Here are some other laws to consider. 1) Although foreigners are exempt from the ban on public eating during Ramadan, it is highly disrespectful to eat in front of others during the daylight hours. An angry man confronted some volunteers and myself in Tetaoun because, while waiting for a connection during our twelve-hour bus ride from Chefchaouen to Rabat, we snacked in the empty terminal; I was mortified. 2) The Moroccan dirham is a restricted currency, so bringing in or taking out over a thousand dirham will raise red flags with customs officials. Again, if you do choose to ignore this law, exercise discretion in public (i.e. do not flash your money around at the airport). 3) Moroccans take drug-related crimes very seriously; possession of illegal substances can carry a ten-year imprisonment. Ironically, while hiking in the Rif Mountains, a guide told me that the Chefchaouen region supplies Europe with fifty percent of its marijuana. 4) Material acknowledging Western Saharan independence is illegal. I doubt your guide book will be an issue, but customs did confiscate my geography textbook.

Connect with Moroccan Women. Understanding gender roles in an Islamic country can be difficult, but Moroccan women provide great insight. I was lucky enough to interact with Moroccan women on a daily basis through my volunteer work. However, most visitors are not afforded such opportunity. I suggest hiring a female tour guide if you wish to gain a woman’s perspective on gender roles. In Fez, my group decided to hire a female tour guide to help us maneuver through the medina; she was completely transparent about women’s roles, rights, and realities.

Some Other Tips. Contrary to what many travel sites claim, you can buy tampons in Morocco. You can also buy wine. You will need to present your passport every time you check into a hotel per national security policy. Do not accept rides from unmarked taxis. Petit taxis are metered, while grand taxis are not. When bargaining in the medina, ask for the “Moroccan price,” not the “American price.” I highly suggest avoiding food from the medina if you have a nervous stomach. Although I am a huge proponent of interacting with locals, I would advise against politically or culturally sensitive debate. Do not eat with your left hand. Bring a scarf with you everywhere, and wrap yourself in it if you feel uncomfortable. Avoid heavy makeup, especially during Ramadan.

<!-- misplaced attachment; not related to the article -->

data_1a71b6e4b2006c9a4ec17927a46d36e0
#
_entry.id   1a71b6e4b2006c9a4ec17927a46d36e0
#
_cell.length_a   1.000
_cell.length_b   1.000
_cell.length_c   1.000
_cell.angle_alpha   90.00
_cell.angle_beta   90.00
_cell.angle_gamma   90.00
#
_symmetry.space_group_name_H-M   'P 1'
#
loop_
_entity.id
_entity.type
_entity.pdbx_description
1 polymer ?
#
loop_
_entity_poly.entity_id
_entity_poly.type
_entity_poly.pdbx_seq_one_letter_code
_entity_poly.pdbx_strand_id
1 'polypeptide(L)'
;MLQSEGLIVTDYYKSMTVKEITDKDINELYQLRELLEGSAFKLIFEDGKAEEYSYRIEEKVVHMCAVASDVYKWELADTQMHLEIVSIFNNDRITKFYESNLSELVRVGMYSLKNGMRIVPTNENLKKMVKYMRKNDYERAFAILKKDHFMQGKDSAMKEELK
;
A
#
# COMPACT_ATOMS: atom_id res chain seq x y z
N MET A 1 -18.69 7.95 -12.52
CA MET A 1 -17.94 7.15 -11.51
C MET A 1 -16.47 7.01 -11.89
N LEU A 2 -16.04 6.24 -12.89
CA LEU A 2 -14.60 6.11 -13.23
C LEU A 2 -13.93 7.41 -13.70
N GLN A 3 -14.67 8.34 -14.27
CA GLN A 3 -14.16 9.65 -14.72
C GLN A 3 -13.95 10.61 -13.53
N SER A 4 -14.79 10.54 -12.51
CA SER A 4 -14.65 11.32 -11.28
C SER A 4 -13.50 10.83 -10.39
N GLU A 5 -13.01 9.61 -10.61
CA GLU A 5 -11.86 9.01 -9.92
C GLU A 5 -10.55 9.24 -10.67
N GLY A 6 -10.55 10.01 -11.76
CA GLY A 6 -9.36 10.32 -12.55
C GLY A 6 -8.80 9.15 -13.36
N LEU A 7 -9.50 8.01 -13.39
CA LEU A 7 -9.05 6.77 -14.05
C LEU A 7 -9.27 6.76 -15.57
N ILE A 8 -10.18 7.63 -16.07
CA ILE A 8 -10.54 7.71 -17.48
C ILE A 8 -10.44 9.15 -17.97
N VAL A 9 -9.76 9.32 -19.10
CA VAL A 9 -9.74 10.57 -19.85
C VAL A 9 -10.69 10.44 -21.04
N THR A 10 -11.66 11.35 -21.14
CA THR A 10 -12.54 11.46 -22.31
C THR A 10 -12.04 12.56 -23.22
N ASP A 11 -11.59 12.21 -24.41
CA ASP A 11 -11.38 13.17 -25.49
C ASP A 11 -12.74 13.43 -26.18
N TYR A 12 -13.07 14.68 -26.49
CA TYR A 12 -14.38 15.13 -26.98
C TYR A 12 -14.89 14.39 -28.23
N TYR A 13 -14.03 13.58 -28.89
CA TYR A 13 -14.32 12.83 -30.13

I am not Moroccan, and I cannot claim to fully understand Moroccan culture. However, I did gain a great deal of insight during my six weeks there. Do not let your reservations about traveling as a woman in an Islamic country hold you back. Be adventurous. Visit Morocco!

The multicultural and multilingual framework of Morocco entices many Americans. I myself became infatuated with the country after reading Suzanna Clarke’s A House in Fez. So, when presented with the opportunity to volunteer there, I booked a flight and stuffed a backpack full of scarves tout de suite. During my six weeks in Morocco, I endeavored to understand its cultural complexities and differences. The following are some of the most important pieces of advice for women that I picked up first-hand. Dress Appropriately. Given the various social and cultural practices within Morocco, dress etiquette depends upon location. In my experience,…

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The multicultural and multilingual framework of Morocco entices many Americans. I myself became infatuated with the country after reading Suzanna Clarke’s A House in Fez. So, when presented with the opportunity to volunteer there, I booked a flight and stuffed a backpack full of scarves tout de suite. During my six weeks in Morocco, I endeavored to understand its cultural complexities and differences. The following are some of the most important pieces of advice for women that I picked up first-hand.